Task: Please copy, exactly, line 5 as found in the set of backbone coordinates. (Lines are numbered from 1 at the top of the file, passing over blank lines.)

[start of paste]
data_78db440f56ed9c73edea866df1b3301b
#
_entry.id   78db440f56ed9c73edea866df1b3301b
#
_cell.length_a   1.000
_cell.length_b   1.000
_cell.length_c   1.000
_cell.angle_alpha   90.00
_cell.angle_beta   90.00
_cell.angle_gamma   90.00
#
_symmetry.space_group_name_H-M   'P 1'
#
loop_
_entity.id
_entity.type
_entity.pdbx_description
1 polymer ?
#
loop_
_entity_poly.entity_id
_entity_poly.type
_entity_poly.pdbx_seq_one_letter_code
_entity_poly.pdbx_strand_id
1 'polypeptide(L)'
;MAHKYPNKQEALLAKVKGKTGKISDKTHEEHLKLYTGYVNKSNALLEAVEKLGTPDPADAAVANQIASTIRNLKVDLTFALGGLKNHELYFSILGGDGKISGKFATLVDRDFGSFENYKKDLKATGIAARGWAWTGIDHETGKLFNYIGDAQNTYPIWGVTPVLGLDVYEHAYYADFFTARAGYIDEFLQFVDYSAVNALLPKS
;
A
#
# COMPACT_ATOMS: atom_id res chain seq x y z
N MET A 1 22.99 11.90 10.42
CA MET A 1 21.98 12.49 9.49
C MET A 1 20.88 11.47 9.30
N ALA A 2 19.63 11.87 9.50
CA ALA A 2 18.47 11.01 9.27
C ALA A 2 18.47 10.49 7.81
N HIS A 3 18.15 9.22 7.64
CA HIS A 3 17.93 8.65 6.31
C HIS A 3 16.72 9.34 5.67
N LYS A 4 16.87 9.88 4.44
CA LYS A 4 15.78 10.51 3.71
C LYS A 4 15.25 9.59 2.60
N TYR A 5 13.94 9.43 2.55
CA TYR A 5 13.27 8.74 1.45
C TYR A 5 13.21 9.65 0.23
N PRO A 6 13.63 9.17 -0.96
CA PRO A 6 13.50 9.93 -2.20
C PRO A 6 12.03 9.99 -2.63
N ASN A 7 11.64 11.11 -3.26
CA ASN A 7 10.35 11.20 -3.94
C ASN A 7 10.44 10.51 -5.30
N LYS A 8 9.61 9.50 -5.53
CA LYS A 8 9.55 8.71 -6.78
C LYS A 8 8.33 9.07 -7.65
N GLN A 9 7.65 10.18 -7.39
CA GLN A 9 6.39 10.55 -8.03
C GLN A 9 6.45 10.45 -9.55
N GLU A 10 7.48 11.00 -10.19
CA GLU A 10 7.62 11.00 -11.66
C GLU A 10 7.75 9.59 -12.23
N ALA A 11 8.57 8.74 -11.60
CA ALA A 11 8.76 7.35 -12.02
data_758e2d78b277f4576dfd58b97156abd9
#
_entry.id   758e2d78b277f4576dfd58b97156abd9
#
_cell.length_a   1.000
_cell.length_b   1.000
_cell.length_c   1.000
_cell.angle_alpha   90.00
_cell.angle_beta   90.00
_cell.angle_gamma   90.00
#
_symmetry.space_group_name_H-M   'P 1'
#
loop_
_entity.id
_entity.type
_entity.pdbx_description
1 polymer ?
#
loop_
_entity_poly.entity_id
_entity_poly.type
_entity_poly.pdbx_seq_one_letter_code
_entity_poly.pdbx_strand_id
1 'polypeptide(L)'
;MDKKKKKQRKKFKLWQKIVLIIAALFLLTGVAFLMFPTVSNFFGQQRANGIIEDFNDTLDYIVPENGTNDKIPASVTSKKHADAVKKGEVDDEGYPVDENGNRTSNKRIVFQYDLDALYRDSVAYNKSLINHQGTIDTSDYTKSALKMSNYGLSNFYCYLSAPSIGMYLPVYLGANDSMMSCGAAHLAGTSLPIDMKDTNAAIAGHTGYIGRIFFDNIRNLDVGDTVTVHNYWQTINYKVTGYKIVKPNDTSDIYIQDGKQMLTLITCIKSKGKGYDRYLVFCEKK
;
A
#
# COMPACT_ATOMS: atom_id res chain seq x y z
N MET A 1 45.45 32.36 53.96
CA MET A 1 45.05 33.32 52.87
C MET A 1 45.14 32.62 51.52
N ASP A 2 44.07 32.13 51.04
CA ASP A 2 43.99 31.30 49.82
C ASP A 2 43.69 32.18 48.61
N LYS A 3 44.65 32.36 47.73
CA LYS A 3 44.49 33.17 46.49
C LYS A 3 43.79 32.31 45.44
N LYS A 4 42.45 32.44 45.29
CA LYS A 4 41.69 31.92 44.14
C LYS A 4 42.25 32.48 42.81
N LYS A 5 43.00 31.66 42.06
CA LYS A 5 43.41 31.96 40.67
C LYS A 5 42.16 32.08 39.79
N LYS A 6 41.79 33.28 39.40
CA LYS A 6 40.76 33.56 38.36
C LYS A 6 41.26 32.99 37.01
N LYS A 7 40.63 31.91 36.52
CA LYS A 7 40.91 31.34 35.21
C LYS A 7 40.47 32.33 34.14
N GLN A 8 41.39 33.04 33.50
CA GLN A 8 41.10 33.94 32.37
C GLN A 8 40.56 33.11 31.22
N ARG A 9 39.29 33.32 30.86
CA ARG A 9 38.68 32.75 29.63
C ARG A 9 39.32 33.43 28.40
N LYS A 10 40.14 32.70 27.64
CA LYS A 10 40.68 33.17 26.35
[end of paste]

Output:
_cell.length_a   1.000